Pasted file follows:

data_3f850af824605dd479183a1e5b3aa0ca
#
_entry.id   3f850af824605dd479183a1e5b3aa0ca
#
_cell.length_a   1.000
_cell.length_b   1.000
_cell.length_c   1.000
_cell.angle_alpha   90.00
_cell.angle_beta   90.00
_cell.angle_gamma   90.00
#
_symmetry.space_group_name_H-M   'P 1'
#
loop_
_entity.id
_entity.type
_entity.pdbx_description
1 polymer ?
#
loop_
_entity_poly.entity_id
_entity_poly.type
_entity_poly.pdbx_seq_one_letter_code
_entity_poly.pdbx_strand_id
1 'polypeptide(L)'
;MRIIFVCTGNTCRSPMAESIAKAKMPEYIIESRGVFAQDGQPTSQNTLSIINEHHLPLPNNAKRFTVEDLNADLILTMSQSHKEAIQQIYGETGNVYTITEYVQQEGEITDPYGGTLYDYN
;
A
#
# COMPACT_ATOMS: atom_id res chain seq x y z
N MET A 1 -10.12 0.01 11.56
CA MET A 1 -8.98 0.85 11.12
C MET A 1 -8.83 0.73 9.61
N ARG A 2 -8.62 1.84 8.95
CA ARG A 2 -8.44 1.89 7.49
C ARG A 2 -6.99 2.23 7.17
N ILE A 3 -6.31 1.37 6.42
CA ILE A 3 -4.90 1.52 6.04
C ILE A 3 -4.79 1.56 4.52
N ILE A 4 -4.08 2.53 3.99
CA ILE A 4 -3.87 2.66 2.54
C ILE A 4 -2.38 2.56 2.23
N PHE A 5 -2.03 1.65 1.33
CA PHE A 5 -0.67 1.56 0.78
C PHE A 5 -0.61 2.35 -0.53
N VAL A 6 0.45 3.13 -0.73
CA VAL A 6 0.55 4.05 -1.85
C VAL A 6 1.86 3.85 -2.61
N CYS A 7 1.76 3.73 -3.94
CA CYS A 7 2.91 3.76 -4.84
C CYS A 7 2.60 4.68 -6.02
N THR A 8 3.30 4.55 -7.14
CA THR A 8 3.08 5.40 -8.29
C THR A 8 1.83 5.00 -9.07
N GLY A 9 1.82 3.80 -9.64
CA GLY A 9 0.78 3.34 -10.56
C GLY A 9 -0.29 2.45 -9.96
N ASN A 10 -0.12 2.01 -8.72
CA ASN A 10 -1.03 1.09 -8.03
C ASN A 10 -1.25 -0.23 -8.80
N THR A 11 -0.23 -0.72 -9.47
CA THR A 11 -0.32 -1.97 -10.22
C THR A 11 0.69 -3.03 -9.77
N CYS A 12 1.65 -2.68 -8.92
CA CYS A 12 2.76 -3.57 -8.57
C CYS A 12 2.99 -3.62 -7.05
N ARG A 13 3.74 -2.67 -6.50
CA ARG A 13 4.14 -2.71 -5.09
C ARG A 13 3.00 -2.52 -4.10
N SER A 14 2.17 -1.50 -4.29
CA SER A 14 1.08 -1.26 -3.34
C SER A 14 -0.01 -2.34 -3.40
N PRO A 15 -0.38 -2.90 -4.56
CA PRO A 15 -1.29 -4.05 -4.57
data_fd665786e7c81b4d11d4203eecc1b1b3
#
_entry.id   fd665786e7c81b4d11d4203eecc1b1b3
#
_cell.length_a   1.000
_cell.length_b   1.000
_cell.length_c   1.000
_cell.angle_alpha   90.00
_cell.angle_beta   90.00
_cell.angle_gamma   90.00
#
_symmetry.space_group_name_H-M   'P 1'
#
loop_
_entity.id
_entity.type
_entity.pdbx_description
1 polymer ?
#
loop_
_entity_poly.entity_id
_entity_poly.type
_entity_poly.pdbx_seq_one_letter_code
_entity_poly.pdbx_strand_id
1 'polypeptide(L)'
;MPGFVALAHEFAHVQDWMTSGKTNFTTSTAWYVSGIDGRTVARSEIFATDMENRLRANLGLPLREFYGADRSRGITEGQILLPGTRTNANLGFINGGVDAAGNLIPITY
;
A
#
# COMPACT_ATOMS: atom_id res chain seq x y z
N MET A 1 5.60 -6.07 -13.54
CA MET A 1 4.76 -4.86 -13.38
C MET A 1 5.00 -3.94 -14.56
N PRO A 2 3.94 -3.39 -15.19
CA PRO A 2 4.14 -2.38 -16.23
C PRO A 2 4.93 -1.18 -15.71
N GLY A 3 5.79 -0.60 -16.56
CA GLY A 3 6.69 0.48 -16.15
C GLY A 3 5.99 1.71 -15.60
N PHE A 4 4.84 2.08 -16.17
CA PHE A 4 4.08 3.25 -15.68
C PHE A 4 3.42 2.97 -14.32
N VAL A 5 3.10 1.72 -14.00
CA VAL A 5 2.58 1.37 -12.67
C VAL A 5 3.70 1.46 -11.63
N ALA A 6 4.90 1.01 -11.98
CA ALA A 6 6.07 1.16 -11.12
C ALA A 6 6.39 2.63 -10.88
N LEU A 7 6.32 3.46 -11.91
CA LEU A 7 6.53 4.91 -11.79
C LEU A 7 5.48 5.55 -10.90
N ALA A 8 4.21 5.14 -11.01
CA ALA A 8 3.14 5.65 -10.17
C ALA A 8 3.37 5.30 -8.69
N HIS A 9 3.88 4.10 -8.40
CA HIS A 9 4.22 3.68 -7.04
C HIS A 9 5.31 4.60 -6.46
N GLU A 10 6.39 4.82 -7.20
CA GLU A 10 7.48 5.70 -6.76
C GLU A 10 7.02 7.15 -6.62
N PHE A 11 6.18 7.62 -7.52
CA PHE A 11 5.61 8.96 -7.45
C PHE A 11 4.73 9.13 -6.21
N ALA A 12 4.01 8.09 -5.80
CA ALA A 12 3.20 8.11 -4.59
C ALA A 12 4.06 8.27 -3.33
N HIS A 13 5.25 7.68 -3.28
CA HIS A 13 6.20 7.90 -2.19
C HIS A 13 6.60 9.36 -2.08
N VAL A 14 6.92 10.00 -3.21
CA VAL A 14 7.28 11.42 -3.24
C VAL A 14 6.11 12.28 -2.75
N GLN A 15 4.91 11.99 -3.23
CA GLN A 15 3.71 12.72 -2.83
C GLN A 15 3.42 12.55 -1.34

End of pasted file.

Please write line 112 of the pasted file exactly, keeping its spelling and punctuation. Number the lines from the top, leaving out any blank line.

CA GLY A 3 6.69 0.48 -16.15